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Capture All the Traffic with Mobile Website Design

It was 2014 that the number of mobile-device users worldwide exceeded the number of desktop (and laptop) device users for the first time. It was 2015 that studies showed Americans spent more of their Internet time on mobile devices than on desktop/laptop devices. 46.7% of all retail website traffic was from mobile devices; that number was up 4% from the year before and 7% from the year before that. In short, there are no end to the statistics that show that mobile website design is an integral part of the future of any website that hopes to sell people something.

“But DCMMoguls,” you might say, “Those statistics don’t tell you how many people use both a mobile device and a desktop device — maybe we don’t need to invest in a mobile redesign after all!” And you’d be wrong.

The reason you’d be wrong is that even when people do go back and forth between mobile and desktop devices, they don’t do the same kinds of searches from each one. Simply put, people who are doing retail searches from mobile devices are almost universally looking for something they can buy right now. They’re out and about, and they realized that they need a widget — and they’re either going to find a store where they can buy one, or they’re going to order one online before they get home.

In contrast, desktop searchers are quite often either tire-kicking (looking for information about a product rather than looking to buy), or they’re far less urgent about buying the thing and are quite likely to read a page, hit the back button, read four more, and then pick which one to buy.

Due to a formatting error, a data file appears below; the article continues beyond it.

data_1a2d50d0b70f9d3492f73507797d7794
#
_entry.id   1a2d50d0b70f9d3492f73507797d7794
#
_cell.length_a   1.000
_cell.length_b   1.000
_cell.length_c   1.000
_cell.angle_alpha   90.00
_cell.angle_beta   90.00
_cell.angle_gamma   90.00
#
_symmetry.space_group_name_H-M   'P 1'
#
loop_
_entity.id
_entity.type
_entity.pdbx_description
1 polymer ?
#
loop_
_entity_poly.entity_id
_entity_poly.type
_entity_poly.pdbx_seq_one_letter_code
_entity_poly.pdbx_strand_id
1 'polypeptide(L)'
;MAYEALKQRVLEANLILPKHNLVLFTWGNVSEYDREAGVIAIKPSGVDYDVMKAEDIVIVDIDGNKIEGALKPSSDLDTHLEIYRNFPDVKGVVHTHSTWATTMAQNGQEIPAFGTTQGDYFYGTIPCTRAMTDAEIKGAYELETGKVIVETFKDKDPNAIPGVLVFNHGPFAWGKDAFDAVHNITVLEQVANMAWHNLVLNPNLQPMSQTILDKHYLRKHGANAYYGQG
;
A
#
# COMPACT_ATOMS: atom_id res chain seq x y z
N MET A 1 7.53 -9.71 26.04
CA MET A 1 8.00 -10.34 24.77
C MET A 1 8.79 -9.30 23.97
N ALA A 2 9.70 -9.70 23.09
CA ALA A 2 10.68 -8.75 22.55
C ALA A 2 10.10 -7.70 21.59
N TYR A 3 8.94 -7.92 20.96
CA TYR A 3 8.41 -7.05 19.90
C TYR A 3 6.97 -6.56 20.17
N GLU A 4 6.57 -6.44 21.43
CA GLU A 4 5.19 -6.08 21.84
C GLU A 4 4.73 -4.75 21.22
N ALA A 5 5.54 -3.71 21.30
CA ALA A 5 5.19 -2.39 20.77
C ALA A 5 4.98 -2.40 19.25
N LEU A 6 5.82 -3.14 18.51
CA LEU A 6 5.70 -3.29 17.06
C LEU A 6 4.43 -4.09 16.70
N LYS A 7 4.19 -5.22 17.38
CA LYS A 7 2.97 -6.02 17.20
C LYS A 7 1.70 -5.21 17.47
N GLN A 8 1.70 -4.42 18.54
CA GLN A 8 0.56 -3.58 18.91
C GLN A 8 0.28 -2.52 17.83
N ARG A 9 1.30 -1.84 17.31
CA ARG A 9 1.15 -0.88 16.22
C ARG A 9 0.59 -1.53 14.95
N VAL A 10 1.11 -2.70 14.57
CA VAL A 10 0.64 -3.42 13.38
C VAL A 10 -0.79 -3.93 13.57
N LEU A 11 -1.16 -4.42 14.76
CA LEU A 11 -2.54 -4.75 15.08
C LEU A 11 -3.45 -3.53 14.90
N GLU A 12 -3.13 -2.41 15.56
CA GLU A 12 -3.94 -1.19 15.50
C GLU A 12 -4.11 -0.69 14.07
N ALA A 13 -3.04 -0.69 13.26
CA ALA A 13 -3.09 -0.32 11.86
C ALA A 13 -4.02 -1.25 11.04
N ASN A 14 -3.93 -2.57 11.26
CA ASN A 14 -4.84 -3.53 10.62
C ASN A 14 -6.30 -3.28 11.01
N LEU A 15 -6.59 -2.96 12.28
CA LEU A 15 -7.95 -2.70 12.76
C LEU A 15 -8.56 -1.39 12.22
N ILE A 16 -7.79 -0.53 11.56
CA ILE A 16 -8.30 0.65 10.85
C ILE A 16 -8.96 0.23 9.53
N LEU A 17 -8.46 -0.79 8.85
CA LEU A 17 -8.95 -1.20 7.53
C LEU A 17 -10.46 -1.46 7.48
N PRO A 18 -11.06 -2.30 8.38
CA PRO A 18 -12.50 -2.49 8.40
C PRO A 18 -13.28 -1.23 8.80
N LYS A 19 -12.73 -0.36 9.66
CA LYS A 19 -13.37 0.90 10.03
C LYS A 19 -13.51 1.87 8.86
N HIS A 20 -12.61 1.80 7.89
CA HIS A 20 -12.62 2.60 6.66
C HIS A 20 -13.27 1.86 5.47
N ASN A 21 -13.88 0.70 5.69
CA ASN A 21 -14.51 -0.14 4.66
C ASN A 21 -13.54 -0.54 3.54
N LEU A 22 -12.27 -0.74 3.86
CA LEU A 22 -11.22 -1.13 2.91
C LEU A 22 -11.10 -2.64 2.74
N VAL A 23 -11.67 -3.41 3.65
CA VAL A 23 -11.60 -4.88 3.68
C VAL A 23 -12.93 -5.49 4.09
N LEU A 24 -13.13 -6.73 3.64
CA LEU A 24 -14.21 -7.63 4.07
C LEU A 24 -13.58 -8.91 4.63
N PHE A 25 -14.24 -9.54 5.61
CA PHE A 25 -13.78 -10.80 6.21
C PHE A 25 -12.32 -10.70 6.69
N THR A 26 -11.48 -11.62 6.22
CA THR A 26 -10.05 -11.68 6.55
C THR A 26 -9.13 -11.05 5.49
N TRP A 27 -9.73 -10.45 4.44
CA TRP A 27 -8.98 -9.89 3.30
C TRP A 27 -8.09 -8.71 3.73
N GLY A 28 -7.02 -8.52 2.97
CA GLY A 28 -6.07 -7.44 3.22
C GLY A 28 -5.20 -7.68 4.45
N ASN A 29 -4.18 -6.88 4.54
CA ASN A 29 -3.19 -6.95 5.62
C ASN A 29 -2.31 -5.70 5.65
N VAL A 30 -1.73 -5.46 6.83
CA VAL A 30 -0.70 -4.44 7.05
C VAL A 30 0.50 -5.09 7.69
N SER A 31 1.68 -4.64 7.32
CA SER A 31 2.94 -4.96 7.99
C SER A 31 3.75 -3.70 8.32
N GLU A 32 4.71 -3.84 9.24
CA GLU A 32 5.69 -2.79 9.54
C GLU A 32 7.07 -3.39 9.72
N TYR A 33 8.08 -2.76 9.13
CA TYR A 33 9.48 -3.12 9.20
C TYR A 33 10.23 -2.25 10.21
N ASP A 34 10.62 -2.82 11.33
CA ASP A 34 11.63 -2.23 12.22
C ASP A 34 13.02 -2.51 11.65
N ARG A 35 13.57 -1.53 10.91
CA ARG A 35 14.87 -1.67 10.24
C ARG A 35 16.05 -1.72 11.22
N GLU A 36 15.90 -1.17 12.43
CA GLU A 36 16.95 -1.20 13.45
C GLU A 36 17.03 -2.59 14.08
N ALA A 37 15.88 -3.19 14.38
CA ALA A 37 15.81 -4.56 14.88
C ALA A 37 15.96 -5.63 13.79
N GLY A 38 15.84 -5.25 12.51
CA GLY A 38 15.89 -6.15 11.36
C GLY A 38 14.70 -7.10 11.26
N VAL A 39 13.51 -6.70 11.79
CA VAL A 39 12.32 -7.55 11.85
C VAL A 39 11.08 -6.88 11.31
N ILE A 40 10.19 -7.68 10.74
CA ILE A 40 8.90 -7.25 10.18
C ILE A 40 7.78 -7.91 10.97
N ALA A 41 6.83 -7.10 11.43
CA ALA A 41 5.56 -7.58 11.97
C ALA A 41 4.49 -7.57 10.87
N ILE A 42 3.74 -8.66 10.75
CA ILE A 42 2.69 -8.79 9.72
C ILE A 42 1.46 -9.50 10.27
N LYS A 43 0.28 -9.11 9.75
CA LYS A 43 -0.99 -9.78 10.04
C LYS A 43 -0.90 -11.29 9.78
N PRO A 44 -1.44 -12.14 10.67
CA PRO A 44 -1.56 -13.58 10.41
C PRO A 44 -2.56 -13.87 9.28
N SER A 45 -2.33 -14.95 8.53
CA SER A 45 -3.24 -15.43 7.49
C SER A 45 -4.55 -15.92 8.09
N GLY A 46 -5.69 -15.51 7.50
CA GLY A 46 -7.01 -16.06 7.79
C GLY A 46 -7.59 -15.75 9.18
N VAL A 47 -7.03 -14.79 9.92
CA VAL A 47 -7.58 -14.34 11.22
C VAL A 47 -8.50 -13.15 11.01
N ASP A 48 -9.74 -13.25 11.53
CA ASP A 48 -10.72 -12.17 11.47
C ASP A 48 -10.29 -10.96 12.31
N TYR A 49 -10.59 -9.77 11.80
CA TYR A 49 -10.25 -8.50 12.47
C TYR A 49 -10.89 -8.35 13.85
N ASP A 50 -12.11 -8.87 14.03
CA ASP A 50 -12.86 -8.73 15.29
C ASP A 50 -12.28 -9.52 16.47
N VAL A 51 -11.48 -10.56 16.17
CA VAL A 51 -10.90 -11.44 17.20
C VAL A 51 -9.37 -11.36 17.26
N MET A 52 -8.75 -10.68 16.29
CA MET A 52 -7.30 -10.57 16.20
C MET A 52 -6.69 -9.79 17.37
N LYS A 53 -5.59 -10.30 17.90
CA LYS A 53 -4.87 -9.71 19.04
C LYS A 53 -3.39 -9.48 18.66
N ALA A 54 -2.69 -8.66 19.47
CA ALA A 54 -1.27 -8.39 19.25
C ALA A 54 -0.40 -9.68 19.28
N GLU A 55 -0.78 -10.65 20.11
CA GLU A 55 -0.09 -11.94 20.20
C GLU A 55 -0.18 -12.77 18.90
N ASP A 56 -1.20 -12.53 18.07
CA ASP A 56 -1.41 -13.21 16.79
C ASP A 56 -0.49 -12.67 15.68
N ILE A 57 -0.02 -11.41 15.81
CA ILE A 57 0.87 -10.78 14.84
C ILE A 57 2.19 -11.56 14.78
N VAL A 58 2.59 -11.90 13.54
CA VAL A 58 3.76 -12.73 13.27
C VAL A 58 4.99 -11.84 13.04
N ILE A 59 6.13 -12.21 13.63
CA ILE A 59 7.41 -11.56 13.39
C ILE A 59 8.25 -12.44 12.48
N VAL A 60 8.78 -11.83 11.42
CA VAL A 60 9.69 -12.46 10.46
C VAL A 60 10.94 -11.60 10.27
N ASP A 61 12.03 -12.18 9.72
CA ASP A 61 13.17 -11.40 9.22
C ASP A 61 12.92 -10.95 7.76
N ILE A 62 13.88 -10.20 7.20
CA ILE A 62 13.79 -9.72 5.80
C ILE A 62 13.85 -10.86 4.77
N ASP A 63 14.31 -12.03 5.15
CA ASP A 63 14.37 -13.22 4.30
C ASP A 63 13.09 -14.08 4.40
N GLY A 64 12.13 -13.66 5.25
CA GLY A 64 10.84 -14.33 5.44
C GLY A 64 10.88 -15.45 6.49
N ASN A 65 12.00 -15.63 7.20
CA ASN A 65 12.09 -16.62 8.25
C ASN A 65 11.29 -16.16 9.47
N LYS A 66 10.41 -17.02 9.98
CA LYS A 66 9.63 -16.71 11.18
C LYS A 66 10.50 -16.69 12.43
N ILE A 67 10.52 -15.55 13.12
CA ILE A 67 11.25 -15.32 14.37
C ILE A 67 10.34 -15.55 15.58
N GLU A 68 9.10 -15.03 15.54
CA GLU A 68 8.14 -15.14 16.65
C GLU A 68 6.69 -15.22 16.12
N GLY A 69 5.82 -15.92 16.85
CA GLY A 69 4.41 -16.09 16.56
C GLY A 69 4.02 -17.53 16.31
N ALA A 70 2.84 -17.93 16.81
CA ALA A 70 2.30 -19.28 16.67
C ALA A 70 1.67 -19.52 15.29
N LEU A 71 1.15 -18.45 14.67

The Counter-Argument

There is one solid counter-argument to the notion that a mobile website design is vital to modern Internet commerce, and that is the argument of the conversion rates. For whatever reasons — and believe us, the reasons are being heavily debated in every corner of the ecommerce guru community — conversions rates vary heavily based on the type of device used to visit a site.

  • Average conversion rates from desktop devices hover around 4.5%
  • From tablets, they sit in the vicinity of 3.8%
  • But from phones, the average conversion rate is a mere 1.4%

But before you go thinking that this is a good excuse to not invest in mobile website creation, let’s do one bit more of math:

If we round it off to half of all traffic comes from mobile devices, and you assume that all of those mobile devices are smartphones, then out of 2000 visitors:

  • A business with only desktop-oriented websites will land 1000 visitors and convert 45 of them.
  • A business with both desktop and mobile-oriented sites will land 2000 visitors. They’ll convert the same 45 of the desktop 1000, and then they’ll convert an additional 14 of the mobile 1000, for a total of 59, or 31% more than the desktop-only business.

Could your Internet business do with a 31% boost in sales?

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